Haiden heaved a long, heavy sigh. He had thought that the talk about Katarin was bad. This… however… he swallowed, looking back and forth. “Okay, guys, we need to talk about… what we’re going to be walking into when we get to that lab.”
It took some time, but the man gradually explained what kind of lab Kushiel was running, and how it wasn’t just an ordinary prison, but was actually a place where genetic material was harvested from the males, tested and modified, and then used to impregnate the females. The women would go about their days until they either gave birth to a new Seosten, or until the pregnancy failed as happened in the vast majority of Seosten pregnancies. In either case, whether the pregnancy was successful or (far more often) not, the female would immediately be clinically impregnated once again, forced to carry a child over and over. At no time would they spend more than a couple of days at the most where they were not pregnant to some extent. Even the ones who successfully gave birth would have the child taken away to be raised elsewhere before being put right through the same thing all over again. Only in those cases, the genetic samples of both the father and the mother would be marked as highly viable. If anything, successfully giving birth meant that both parents would be put through even more tests and experiments.
It was, without a doubt, one of the most horrifying things that any of them had ever heard of. Even talking about it now, Haiden couldn’t keep the outrage from his voice, which shook with each word. Tabbris, who had started out sitting a little bit away, was cuddled up against Tristan, head against the boy’s shoulder as she shivered.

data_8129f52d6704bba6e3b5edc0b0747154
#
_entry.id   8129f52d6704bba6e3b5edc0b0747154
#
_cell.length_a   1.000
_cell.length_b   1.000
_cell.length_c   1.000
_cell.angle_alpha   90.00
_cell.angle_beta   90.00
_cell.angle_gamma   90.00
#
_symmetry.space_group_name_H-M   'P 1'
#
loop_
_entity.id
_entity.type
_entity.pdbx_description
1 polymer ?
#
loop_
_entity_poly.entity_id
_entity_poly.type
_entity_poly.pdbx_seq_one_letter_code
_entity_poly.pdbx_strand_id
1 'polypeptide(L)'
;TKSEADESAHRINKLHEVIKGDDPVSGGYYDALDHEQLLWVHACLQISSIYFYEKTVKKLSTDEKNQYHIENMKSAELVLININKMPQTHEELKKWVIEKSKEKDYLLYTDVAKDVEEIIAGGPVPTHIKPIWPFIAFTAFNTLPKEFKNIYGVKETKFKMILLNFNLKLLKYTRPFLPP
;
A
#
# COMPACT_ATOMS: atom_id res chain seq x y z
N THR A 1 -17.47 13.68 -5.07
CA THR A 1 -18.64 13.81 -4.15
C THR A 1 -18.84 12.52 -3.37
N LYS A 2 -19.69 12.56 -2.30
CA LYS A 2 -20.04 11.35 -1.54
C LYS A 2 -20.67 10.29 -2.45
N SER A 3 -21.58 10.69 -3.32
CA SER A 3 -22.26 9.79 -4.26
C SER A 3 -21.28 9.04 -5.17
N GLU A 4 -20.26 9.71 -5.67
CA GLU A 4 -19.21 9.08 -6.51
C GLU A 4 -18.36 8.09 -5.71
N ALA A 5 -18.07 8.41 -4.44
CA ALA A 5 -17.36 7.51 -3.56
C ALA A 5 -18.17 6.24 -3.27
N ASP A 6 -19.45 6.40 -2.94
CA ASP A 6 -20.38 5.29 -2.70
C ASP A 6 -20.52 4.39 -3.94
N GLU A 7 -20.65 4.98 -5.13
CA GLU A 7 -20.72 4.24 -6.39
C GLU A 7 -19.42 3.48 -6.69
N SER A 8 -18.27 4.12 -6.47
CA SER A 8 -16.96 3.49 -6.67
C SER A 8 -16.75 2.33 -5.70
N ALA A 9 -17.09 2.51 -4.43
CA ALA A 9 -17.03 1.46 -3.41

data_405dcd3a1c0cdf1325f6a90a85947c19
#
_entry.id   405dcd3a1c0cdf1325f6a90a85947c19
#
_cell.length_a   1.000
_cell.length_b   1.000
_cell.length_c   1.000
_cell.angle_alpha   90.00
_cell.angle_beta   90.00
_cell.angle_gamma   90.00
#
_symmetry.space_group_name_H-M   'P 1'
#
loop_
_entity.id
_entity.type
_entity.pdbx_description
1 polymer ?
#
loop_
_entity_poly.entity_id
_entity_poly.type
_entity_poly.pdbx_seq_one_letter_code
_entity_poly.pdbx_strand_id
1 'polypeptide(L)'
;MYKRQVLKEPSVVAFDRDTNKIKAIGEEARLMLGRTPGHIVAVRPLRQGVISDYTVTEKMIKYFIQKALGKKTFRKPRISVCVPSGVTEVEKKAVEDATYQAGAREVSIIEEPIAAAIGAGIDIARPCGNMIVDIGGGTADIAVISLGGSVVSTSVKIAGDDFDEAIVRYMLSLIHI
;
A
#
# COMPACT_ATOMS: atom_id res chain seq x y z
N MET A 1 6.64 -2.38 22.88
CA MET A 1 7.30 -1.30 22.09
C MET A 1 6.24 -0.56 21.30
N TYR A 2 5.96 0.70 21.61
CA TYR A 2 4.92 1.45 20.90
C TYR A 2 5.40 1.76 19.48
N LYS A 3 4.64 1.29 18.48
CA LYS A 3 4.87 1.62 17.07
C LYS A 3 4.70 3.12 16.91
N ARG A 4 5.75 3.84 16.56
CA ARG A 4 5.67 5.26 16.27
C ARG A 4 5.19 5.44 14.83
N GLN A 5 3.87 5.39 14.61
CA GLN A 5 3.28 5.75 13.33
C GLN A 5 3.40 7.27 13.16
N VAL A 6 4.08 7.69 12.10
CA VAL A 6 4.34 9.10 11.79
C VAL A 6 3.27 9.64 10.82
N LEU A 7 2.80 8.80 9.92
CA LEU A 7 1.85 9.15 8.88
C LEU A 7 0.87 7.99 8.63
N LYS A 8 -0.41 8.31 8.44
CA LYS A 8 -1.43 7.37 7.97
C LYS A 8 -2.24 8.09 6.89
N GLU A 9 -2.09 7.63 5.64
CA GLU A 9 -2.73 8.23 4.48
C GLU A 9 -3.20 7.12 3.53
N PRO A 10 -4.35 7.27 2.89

“That–Mom is… Mom is…” Vanessa’s mouth opened and shut a couple times before she cringed, dropping her gaze as a white-hot fury filled her, anger unlike any she had ever felt.
“They have to die,” she announced flatly. “All of them. All of the ones that could–that would do that… they all have to die. And we have to free the prisoners. Not just Mom. All of them.”
Haiden nodded, kneeling in front of his now-seated children. All three of them. “Yes,” he agreed while laying his hands on Vanessa and Tristan’s shoulders. “That’s the plan. We get your mother and the rest of the prisoners out of there. And then Kushiel and her people pay for what they’ve been doing. But the prisoners are the priority.”
“And the kids,” Tristan put in, squeezing Tabbris closer as he looked to her. “Any of the kids that they’ve got there… any–we have to get them out.”
Biting her lip, Tabbris slowly lifted her eyes before nodding. “I… I d-don’t know how Mama got me out. I was too little. But… but I think there’s other kids there. They–they run experiments on the successes before they send them away, to find out everything they can about what made them… umm… what let them be born so that they can… umm… duplicate it.” Her voice was hollow by the end.
Moving his hand to the young girl’s cheek, Haiden spoke softly. “Hey. We are going to get them out of there, okay? Sariel, all the other prisoners, and all the kids. All of them. We’re going to save them. Because that’s what family does.”
Meeting the man’s gaze, Tabbris hesitantly echoed, “That’s what family does?”
“Well,” Haiden amended, “it’s what this family does, anyway. This… extended, convoluted, very strange family tree, with branches just growing in every direction, and made from different kinds of wood too.”
Shifting hesitantly, the girl asked, “Am I… am I a branch?”
Haiden winked, teasing her a little. “I think you’re more of a leaf. Maybe when you get a little bigger, you can be a branch. You start out as a leaf and grow into a branch.”
Solemnly, Tabbris informed him, “I don’t think that’s how leaves work.”
“She’s right,” Vanessa confirmed. “That is absolutely not how leaves work.” The two sisters exchanged brief, silent smiles.
Grinning at that, Haiden shrugged pointedly. “Well, like I said: screwed up family tree. A tree that’s about to fall on top of Kushiel and crush her whole God damn prison.”
“Well,” a voice announced from nearby, drawing all of their attention that way abruptly. “I sure am glad to hear you say that.”
Apollo smiled. “Because this is one leaf that would hate to have to rescue his sister all on his own.”